Testing peat-free growing media based on olive wood residues for olive saplings

A. Kir, A. K. Løes, B. Cetinel, H. S. Turan, E. Aydogdu, R. Pecenka, C. Dittrich, R. Cáceres, M. Lennartsson Turner, F. Rayns, J. Conroy, U. Schmutz

    Research output: Contribution to journalArticlepeer-review


    For environmental conservation, peat-based growing media are being phased-out in many countries. Peat-free alternatives need to be developed, preferably from local biomass ingredients. This paper describes the performance of peat-free substrates containing olive branch pruning materials in comparison with commercial growing media controls for olive saplings grown during April-October 2020 at the Olive Research Institute (ORI) in Turkey. The trial was conducted using a randomized plot design with 4 replications and 4 treatments: 1) (COMP) compost made of locally available plant materials with 70% olive prunings (100%, v v-1; 2) (FIBER) mixture of chipped and extruded olive prunings (50% chipped + 50% extruded, v v-1); 3) (SAND) a commercial mixture(sand 90% + vermiculite 10%, v v-1) (control); and 4) (PEAT+) a commercial mixture (peat 40% + coco coir 40% + perlite20%, v v-1) (control). The vegetative growth parameters and weed status (density and coverage) were recorded and root fungal diseases commonly found in Turkey were analyzed. After the first six months of growth, there were statistically significant differences between the treatments (p≤0.05); COMP and PEAT+ were comparable and produced the largest plants with 100% survival rate. 98% of plants survived in SAND, and 81% in FIBER.FIBER, which was the only treatment with no weed growth, had about 30% reduced growth as compared to SAND, which had 90 and 78% growth compared with PEAT+ and COMP. Still, it was remarkable that it was possible to grow olive saplings in treated olive prunings. It is very promising that a peat-free growing media like COMP performed as well as the commercial growing media with 40% peat. During the extrusion of olive material, the temperature rose to ca. 120°C and during composting the COMP reached 65-70°C; temperatures at which the materials are expected to be effectively sanatised from any fungal diseases.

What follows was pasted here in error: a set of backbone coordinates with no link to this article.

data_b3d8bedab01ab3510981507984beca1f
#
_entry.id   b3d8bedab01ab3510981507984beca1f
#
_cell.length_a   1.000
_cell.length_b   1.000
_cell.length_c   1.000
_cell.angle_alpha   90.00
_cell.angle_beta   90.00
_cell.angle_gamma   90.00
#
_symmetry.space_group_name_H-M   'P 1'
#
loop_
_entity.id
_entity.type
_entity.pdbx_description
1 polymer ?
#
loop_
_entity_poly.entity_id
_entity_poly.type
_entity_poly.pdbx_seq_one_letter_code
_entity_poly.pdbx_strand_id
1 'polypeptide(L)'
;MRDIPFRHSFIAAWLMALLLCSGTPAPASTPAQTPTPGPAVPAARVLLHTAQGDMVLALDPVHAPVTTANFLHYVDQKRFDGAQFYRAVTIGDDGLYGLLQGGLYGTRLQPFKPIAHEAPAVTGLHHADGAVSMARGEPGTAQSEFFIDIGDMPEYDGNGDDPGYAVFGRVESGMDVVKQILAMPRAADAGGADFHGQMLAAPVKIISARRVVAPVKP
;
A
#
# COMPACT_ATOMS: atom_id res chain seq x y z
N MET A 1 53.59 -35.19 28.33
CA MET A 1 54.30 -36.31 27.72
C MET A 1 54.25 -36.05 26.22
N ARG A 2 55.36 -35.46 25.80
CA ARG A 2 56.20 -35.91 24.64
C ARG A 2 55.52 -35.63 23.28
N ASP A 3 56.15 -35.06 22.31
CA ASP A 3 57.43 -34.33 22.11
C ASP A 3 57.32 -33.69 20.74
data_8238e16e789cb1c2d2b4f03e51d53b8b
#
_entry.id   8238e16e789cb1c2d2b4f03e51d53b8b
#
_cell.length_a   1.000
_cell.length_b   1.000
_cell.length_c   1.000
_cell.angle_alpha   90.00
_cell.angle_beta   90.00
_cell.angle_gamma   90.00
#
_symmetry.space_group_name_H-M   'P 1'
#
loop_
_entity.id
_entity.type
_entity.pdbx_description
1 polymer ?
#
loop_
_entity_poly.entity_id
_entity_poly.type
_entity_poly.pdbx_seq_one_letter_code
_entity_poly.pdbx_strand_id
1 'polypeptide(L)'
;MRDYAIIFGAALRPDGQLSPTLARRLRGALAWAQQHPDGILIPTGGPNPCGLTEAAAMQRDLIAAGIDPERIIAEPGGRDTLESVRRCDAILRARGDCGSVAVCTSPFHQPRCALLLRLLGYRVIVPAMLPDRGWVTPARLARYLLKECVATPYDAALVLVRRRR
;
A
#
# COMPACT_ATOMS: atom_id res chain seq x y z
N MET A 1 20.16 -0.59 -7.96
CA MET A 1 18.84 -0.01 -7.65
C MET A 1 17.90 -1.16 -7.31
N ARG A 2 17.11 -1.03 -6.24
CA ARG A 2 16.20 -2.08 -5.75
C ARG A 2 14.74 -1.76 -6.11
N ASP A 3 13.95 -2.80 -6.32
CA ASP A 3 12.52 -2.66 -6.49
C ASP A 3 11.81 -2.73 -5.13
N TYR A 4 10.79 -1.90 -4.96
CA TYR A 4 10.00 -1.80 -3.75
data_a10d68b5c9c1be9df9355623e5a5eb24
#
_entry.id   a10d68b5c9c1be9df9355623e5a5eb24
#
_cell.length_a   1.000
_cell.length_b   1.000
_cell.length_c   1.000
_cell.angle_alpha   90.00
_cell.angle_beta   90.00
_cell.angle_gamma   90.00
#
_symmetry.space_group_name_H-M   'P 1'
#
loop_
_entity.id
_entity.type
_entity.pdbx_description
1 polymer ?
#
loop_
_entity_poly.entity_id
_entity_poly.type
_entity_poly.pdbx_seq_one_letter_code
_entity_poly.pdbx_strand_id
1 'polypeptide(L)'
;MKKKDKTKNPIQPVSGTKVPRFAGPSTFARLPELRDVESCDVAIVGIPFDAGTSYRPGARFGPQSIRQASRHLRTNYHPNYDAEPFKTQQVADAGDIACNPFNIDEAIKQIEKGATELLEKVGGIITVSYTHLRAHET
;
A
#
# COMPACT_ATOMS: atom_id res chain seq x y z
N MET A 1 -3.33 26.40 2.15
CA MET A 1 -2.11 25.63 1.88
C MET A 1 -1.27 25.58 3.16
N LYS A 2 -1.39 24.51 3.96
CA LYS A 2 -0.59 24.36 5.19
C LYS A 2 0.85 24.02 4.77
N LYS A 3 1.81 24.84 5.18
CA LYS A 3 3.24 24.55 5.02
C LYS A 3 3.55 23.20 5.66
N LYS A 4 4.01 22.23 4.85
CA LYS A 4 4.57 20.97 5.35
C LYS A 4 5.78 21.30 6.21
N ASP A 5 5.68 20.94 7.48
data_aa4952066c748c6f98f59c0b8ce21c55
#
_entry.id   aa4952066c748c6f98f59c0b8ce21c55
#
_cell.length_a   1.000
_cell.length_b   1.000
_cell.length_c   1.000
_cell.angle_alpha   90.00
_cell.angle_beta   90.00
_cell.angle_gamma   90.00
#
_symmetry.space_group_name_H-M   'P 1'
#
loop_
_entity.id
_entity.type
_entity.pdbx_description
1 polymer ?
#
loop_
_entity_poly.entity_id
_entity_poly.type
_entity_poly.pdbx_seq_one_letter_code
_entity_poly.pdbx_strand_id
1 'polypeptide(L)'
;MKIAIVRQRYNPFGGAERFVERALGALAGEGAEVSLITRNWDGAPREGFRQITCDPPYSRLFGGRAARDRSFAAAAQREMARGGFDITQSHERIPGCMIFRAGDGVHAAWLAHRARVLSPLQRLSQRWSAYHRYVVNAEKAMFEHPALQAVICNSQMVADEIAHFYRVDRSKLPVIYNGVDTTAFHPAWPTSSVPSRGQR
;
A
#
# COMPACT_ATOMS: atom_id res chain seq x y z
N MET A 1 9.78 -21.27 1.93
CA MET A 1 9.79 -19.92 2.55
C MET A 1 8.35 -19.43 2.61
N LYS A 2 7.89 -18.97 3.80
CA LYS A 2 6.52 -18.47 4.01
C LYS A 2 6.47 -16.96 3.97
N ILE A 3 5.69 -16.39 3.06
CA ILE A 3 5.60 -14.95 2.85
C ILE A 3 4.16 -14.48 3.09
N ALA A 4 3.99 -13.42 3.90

Original languageEnglish
    Pages (from-to)23-32
    Number of pages10
    JournalActa Horticulturae
    Publication statusPublished - Aug 2021


    Horizon2020 EU Funded project “Pathways to phase-out contentious inputs from organic agriculture in Europe” Organic-PLUS (GA774340).


    • Compost
    • Extrusion
    • Olive young tree
    • Organic farming
    • Wood fiber

    ASJC Scopus subject areas

    • Horticulture


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